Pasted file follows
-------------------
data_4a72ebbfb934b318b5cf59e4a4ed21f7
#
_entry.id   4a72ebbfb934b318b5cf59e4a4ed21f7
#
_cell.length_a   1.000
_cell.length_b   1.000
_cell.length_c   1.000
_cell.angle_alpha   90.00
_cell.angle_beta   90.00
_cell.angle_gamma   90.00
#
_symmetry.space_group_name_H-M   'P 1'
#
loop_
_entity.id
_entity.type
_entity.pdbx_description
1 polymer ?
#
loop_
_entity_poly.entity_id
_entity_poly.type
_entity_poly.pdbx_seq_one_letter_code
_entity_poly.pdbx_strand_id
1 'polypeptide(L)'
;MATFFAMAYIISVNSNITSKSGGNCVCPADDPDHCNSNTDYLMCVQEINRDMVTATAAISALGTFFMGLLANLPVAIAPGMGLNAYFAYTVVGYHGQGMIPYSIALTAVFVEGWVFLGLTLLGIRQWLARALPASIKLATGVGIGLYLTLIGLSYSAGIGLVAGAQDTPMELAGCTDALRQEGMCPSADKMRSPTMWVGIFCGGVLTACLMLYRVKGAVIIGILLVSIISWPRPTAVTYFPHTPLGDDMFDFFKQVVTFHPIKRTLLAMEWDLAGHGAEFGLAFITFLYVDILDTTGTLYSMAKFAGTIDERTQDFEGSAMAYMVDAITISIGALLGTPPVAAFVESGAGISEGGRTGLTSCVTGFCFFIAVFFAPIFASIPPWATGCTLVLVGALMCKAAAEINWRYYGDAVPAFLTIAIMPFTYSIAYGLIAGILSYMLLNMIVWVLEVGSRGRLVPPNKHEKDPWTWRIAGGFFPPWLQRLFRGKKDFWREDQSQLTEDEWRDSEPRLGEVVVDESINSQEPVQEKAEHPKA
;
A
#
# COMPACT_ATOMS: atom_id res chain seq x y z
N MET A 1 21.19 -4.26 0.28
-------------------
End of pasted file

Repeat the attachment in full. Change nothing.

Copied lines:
data_4a72ebbfb934b318b5cf59e4a4ed21f7
#
_entry.id   4a72ebbfb934b318b5cf59e4a4ed21f7
#
_cell.length_a   1.000
_cell.length_b   1.000
_cell.length_c   1.000
_cell.angle_alpha   90.00
_cell.angle_beta   90.00
_cell.angle_gamma   90.00
#
_symmetry.space_group_name_H-M   'P 1'
#
loop_
_entity.id
_entity.type
_entity.pdbx_description
1 polymer ?
#
loop_
_entity_poly.entity_id
_entity_poly.type
_entity_poly.pdbx_seq_one_letter_code
_entity_poly.pdbx_strand_id
1 'polypeptide(L)'
;MATFFAMAYIISVNSNITSKSGGNCVCPADDPDHCNSNTDYLMCVQEINRDMVTATAAISALGTFFMGLLANLPVAIAPGMGLNAYFAYTVVGYHGQGMIPYSIALTAVFVEGWVFLGLTLLGIRQWLARALPASIKLATGVGIGLYLTLIGLSYSAGIGLVAGAQDTPMELAGCTDALRQEGMCPSADKMRSPTMWVGIFCGGVLTACLMLYRVKGAVIIGILLVSIISWPRPTAVTYFPHTPLGDDMFDFFKQVVTFHPIKRTLLAMEWDLAGHGAEFGLAFITFLYVDILDTTGTLYSMAKFAGTIDERTQDFEGSAMAYMVDAITISIGALLGTPPVAAFVESGAGISEGGRTGLTSCVTGFCFFIAVFFAPIFASIPPWATGCTLVLVGALMCKAAAEINWRYYGDAVPAFLTIAIMPFTYSIAYGLIAGILSYMLLNMIVWVLEVGSRGRLVPPNKHEKDPWTWRIAGGFFPPWLQRLFRGKKDFWREDQSQLTEDEWRDSEPRLGEVVVDESINSQEPVQEKAEHPKA
;
A
#
# COMPACT_ATOMS: atom_id res chain seq x y z
N MET A 1 21.19 -4.26 0.28